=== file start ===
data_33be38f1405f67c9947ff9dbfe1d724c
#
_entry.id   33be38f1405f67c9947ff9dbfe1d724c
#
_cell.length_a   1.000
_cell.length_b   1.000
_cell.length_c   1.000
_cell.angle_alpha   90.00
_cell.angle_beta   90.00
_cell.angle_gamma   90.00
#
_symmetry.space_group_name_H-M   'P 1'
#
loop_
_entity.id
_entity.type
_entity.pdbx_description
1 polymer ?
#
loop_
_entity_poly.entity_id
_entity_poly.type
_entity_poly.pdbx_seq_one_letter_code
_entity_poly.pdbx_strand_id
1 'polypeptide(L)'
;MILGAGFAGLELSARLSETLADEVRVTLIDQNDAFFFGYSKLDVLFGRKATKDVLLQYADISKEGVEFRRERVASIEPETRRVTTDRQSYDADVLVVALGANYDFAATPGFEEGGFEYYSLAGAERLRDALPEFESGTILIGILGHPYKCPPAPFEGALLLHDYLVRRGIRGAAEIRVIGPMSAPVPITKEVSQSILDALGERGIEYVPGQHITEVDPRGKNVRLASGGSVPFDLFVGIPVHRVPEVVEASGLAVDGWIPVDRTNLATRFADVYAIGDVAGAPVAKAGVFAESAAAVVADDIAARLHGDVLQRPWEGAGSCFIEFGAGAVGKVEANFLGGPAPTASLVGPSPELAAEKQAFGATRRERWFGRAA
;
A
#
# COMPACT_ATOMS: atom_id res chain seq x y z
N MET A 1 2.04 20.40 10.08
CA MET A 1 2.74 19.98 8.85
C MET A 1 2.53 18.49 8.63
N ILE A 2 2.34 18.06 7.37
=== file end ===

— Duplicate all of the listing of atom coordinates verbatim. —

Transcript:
data_33be38f1405f67c9947ff9dbfe1d724c
#
_entry.id   33be38f1405f67c9947ff9dbfe1d724c
#
_cell.length_a   1.000
_cell.length_b   1.000
_cell.length_c   1.000
_cell.angle_alpha   90.00
_cell.angle_beta   90.00
_cell.angle_gamma   90.00
#
_symmetry.space_group_name_H-M   'P 1'
#
loop_
_entity.id
_entity.type
_entity.pdbx_description
1 polymer ?
#
loop_
_entity_poly.entity_id
_entity_poly.type
_entity_poly.pdbx_seq_one_letter_code
_entity_poly.pdbx_strand_id
1 'polypeptide(L)'
;MILGAGFAGLELSARLSETLADEVRVTLIDQNDAFFFGYSKLDVLFGRKATKDVLLQYADISKEGVEFRRERVASIEPETRRVTTDRQSYDADVLVVALGANYDFAATPGFEEGGFEYYSLAGAERLRDALPEFESGTILIGILGHPYKCPPAPFEGALLLHDYLVRRGIRGAAEIRVIGPMSAPVPITKEVSQSILDALGERGIEYVPGQHITEVDPRGKNVRLASGGSVPFDLFVGIPVHRVPEVVEASGLAVDGWIPVDRTNLATRFADVYAIGDVAGAPVAKAGVFAESAAAVVADDIAARLHGDVLQRPWEGAGSCFIEFGAGAVGKVEANFLGGPAPTASLVGPSPELAAEKQAFGATRRERWFGRAA
;
A
#
# COMPACT_ATOMS: atom_id res chain seq x y z
N MET A 1 2.04 20.40 10.08
CA MET A 1 2.74 19.98 8.85
C MET A 1 2.53 18.49 8.63
N ILE A 2 2.34 18.06 7.37